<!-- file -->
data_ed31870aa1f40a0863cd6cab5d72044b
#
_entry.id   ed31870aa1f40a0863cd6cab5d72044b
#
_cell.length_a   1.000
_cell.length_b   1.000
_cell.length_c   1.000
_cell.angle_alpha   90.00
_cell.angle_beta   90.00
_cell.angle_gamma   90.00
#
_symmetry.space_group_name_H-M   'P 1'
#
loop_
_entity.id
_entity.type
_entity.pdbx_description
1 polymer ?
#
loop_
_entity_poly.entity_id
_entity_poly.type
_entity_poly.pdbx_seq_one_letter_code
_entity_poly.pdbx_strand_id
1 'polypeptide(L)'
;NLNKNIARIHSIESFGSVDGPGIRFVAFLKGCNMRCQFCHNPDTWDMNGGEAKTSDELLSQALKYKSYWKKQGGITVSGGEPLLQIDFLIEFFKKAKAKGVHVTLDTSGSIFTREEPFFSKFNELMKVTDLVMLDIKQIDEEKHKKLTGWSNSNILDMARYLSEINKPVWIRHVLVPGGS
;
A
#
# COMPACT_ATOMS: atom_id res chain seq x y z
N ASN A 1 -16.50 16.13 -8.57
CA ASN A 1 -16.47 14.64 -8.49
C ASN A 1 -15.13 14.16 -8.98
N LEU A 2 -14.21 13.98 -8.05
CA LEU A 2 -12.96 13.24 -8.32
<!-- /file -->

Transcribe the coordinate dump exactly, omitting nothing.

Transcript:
data_ed31870aa1f40a0863cd6cab5d72044b
#
_entry.id   ed31870aa1f40a0863cd6cab5d72044b
#
_cell.length_a   1.000
_cell.length_b   1.000
_cell.length_c   1.000
_cell.angle_alpha   90.00
_cell.angle_beta   90.00
_cell.angle_gamma   90.00
#
_symmetry.space_group_name_H-M   'P 1'
#
loop_
_entity.id
_entity.type
_entity.pdbx_description
1 polymer ?
#
loop_
_entity_poly.entity_id
_entity_poly.type
_entity_poly.pdbx_seq_one_letter_code
_entity_poly.pdbx_strand_id
1 'polypeptide(L)'
;NLNKNIARIHSIESFGSVDGPGIRFVAFLKGCNMRCQFCHNPDTWDMNGGEAKTSDELLSQALKYKSYWKKQGGITVSGGEPLLQIDFLIEFFKKAKAKGVHVTLDTSGSIFTREEPFFSKFNELMKVTDLVMLDIKQIDEEKHKKLTGWSNSNILDMARYLSEINKPVWIRHVLVPGGS
;
A
#
# COMPACT_ATOMS: atom_id res chain seq x y z
N ASN A 1 -16.50 16.13 -8.57
CA ASN A 1 -16.47 14.64 -8.49
C ASN A 1 -15.13 14.16 -8.98
N LEU A 2 -14.21 13.98 -8.05
CA LEU A 2 -12.96 13.24 -8.32